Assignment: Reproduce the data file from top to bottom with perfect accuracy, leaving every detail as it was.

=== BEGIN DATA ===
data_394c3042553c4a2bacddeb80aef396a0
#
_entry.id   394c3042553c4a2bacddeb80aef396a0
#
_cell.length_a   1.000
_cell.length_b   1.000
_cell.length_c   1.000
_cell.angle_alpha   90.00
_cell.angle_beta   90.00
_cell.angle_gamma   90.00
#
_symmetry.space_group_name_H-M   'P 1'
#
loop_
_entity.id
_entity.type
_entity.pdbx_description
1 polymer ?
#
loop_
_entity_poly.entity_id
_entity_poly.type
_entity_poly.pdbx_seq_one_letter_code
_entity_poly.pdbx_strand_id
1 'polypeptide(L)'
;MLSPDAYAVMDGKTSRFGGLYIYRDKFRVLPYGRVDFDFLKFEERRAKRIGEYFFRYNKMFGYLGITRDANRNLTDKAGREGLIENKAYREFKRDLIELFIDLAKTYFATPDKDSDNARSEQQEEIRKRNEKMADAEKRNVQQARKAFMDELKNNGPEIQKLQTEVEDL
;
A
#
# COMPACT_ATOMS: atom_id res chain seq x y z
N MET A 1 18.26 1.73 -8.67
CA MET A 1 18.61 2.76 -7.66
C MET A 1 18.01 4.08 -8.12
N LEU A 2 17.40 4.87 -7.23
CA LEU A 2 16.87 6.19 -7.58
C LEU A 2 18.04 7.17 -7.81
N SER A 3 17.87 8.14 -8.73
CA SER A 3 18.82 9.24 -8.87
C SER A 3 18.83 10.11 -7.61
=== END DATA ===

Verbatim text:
data_394c3042553c4a2bacddeb80aef396a0
#
_entry.id   394c3042553c4a2bacddeb80aef396a0
#
_cell.length_a   1.000
_cell.length_b   1.000
_cell.length_c   1.000
_cell.angle_alpha   90.00
_cell.angle_beta   90.00
_cell.angle_gamma   90.00
#
_symmetry.space_group_name_H-M   'P 1'
#
loop_
_entity.id
_entity.type
_entity.pdbx_description
1 polymer ?
#
loop_
_entity_poly.entity_id
_entity_poly.type
_entity_poly.pdbx_seq_one_letter_code
_entity_poly.pdbx_strand_id
1 'polypeptide(L)'
;MLSPDAYAVMDGKTSRFGGLYIYRDKFRVLPYGRVDFDFLKFEERRAKRIGEYFFRYNKMFGYLGITRDANRNLTDKAGREGLIENKAYREFKRDLIELFIDLAKTYFATPDKDSDNARSEQQEEIRKRNEKMADAEKRNVQQARKAFMDELKNNGPEIQKLQTEVEDL
;
A
#
# COMPACT_ATOMS: atom_id res chain seq x y z
N MET A 1 18.26 1.73 -8.67
CA MET A 1 18.61 2.76 -7.66
C MET A 1 18.01 4.08 -8.12
N LEU A 2 17.40 4.87 -7.23
CA LEU A 2 16.87 6.19 -7.58
C LEU A 2 18.04 7.17 -7.81
N SER A 3 17.87 8.14 -8.73
CA SER A 3 18.82 9.24 -8.87
C SER A 3 18.83 10.11 -7.61